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Rocket - App Container runtime

Build Status

Release early, release often: Rocket is currently a prototype and we are seeking your feedback via pull requests

Rocket is a cli for running App Containers. The goal of rocket is to be composable, secure, and fast.

Read more about Rocket in the launch announcement.

Rocket Logo

Trying out Rocket

rkt is currently supported on amd64 Linux. We recommend booting up a fresh virtual machine to test out rocket.

To install the rkt binary:

curl -L -o rocket-v0.1.0.tar.gz
tar xzvf rocket-v0.1.0.tar.gz
cd rocket-v0.1.0
./rkt help

Keep in mind while running through the examples that rkt needs to be run as root for most operations.

Rocket basics

Downloading an App Container Image (ACI)

Rocket uses content addressable storage (CAS) for storing an ACI on disk. In this example, the image is downloaded and added to the CAS.

$ rkt fetch

These files are now written to disk:

$ find /var/lib/rkt/cas/blob/

Per the App Container spec the SHA-256 is of the tarball, which is reproducible with other tools:

$ wget
$ gzip -dc etcd-v0.5.0-alpha.4-linux-amd64.aci > etcd-v0.5.0-alpha.4-linux-amd64.tar
$ sha256sum etcd-v0.5.0-alpha.4-linux-amd64.tar
f9215c18b86f406c7cec4c7b45fd8752b5bfd1a492507d647821c2ce593fbf31  etcd-v0.5.0-alpha.4-linux-amd64.tar

Launching an ACI

To run an ACI, you can either use the SHA-256 hash, or the URL which you downloaded it from:

$ rkt run
Press ^] three times to kill container.

rkt will do the appropriate ETag checking on the URL to make sure it has the most up to date version of the image.

Or, you can explicitly choose an image to run based on the SHA-256:

$ rkt run sha256-f9215c18b86f406c7cec4c7b45fd8752b5bfd1a492507d647821c2ce593fbf31
Press ^] three times to kill container.

These commands are interchangeable.

The escape character ^] is generated by Ctrl-] on a US keyboard, on other keyboard layouts that will differ (for example the Swedish keyboard layout where Ctrl-å on OS X or Ctrl-^ on Windows will generate the correct escape character).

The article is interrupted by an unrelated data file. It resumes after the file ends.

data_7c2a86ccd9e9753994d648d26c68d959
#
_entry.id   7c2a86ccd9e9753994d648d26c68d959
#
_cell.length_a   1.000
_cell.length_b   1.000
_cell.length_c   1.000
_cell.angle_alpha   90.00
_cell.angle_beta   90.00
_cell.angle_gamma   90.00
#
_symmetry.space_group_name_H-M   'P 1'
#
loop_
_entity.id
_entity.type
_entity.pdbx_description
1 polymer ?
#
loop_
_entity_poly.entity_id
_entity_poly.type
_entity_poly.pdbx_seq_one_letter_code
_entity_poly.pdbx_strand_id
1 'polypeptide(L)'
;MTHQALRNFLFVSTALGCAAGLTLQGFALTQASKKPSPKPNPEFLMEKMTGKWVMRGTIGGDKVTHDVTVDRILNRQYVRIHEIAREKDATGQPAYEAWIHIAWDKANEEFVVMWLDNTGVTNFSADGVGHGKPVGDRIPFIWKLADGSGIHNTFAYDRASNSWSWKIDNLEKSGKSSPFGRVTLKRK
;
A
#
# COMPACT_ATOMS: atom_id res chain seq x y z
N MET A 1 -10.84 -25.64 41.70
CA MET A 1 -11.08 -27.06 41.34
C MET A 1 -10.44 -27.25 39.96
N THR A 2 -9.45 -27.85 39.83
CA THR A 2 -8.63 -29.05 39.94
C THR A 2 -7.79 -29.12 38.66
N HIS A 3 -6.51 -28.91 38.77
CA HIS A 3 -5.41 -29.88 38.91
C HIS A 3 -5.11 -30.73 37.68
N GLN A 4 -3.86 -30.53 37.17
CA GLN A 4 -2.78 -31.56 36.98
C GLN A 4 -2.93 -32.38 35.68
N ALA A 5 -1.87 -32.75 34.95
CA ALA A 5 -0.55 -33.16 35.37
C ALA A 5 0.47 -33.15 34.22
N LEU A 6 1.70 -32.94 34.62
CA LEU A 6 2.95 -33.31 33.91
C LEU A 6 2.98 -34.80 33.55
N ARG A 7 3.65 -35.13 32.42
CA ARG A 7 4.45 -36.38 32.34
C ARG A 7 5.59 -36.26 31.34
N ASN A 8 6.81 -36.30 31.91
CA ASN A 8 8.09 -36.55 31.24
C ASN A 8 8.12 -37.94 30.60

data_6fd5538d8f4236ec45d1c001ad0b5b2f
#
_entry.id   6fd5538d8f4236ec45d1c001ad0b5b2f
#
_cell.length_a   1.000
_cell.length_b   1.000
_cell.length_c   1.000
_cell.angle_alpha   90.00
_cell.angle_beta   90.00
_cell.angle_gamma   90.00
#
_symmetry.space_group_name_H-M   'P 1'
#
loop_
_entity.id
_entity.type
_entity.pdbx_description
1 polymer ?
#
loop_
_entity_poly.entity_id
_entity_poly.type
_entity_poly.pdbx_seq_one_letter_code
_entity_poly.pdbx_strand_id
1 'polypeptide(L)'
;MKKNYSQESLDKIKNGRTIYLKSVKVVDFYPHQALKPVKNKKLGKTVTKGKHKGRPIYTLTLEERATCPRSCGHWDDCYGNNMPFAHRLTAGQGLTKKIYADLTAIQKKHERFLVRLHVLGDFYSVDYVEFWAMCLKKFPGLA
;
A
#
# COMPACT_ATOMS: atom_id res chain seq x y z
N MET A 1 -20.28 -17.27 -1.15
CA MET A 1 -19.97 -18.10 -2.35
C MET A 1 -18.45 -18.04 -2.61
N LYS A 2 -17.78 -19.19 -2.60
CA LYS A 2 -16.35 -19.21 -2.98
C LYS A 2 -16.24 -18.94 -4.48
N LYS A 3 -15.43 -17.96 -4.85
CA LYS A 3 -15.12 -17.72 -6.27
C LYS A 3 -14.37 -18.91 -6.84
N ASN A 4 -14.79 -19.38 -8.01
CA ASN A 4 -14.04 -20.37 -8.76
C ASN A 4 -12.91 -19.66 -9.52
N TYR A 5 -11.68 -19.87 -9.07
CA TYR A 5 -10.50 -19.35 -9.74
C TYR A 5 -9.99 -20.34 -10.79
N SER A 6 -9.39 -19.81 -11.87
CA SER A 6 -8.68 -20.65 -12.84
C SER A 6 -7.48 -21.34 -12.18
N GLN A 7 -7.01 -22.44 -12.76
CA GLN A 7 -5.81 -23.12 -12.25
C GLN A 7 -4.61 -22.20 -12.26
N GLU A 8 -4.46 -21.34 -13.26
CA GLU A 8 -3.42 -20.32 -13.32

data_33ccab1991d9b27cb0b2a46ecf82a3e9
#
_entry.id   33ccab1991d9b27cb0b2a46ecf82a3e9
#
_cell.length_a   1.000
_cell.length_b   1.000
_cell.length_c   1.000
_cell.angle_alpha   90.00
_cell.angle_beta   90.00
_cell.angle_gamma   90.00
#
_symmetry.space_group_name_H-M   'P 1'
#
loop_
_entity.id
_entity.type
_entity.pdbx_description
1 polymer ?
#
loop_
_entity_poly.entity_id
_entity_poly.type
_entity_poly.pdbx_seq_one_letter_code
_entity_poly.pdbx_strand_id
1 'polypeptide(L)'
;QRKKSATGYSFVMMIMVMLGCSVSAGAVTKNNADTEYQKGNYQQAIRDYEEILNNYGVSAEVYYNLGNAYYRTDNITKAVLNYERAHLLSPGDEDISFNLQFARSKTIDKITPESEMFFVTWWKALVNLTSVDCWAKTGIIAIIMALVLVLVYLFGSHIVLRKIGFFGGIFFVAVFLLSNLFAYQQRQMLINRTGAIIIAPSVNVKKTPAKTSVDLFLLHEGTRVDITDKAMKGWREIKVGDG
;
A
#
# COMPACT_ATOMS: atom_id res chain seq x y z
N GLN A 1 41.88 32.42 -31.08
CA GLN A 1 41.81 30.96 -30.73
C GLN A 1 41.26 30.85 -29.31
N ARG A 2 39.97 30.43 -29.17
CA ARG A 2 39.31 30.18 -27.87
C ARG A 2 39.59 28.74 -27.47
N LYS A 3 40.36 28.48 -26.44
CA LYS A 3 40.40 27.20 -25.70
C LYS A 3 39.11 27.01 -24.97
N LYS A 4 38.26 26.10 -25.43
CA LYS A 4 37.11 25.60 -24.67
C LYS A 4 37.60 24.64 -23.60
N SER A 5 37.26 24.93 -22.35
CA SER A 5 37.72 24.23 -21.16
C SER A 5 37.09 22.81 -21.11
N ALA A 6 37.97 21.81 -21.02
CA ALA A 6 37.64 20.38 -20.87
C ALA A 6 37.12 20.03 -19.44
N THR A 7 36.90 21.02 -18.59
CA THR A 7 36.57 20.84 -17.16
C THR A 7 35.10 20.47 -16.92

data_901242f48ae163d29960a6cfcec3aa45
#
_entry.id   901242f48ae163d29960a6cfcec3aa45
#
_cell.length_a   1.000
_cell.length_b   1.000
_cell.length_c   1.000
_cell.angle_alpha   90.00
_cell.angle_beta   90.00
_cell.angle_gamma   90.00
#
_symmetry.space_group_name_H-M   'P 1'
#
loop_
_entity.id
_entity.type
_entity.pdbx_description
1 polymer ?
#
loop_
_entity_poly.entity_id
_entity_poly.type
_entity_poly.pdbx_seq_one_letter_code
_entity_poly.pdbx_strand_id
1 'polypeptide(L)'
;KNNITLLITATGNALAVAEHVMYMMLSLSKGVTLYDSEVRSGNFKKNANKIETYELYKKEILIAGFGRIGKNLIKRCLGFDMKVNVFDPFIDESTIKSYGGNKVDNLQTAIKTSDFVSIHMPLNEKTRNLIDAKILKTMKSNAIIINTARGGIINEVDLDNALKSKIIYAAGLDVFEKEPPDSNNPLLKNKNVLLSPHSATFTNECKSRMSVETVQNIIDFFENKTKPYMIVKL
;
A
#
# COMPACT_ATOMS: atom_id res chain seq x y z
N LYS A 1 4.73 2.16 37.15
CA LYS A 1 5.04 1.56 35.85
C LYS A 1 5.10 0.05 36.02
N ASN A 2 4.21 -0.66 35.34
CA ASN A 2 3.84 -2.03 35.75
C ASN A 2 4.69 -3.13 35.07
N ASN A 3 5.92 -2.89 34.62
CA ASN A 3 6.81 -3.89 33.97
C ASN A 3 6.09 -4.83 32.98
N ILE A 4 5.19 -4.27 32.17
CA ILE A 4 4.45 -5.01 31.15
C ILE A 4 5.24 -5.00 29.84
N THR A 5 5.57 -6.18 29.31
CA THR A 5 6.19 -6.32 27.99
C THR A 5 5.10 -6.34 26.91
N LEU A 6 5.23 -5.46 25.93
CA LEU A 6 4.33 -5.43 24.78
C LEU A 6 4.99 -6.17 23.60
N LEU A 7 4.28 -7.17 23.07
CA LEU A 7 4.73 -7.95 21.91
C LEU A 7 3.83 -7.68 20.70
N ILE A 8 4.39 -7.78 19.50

App Container basics

App Container is a specification of an image format, runtime, and discovery protocol for running a container. We anticipate app container to be adopted by other runtimes outside of Rocket itself. Read more about it here.

To validate the rkt with the App Container validation ACIs run:

$ rkt run -volume database:/tmp \ \

Rocket internals

Rocket is designed to be modular and pluggable by default. To do this we have a concept of "stages" of execution of the container.

Execution with Rocket is divided into a number of distinct stages. The motivation for this is to separate the concerns of initial filesystem setup, execution environment, and finally the execution of the apps themselves.

Stage 0

The first step of the process, stage 0, is the actual rkt binary itself. This binary is in charge of doing a number of initial preparatory tasks:

  • Generating a Container UUID
  • Generating a Container Runtime Manifest
  • Creating a filesystem for the container
  • Setting up stage 1 and stage 2 directories in the filesystem
  • Copying the stage1 binary into the container filesystem
  • Fetching the specified ACIs
  • Unpacking the ACIs and copying each app into the stage2 directories

Given a run command such as:

rkt run --volume bind:/opt/tenant1/database \
	sha256-8a30f14877cd8065939e3912542a17d1a5fd9b4c \

a container manifest compliant with the ACE spec will be generated, and the filesystem created by stage0 should be:



  • container is the container manifest file
  • stage1 is a copy of the stage1 filesystem that is safe for read/write
  • stage1/init is the actual stage1 binary to be executed
  • stage1/opt/stage2 are copies of the unpacked ACIs

At this point the stage0 execs /stage1/init with the current working directory set to the root of the new filesystem.

Stage 1

The next stage is a binary that the user trusts to set up cgroups, execute processes, and other operations as root. This stage has the responsibility to take the execution group filesystem that was created by stage 0 and create the necessary cgroups, namespaces and mounts to launch the execution group:

  • Generate systemd unit files from the Application and Container Manifests (containing, respectively, the exec specifications of each container and the ordering given by the user)
  • Set up any external volumes (undefined at this point)
  • nspawn attaching to the bridge and launch the execution group systemd
  • Launch the root systemd
  • Have the root systemd

This process is slightly different for the qemu-kvm stage1 but a similar workflow starting at exec()'ing kvm instead of an nspawn.

Stage 2

The final stage is executing the actual application. The responsibilities of the stage2 include:

  • Launch the init process described in the Application Manifest


App Container runtime







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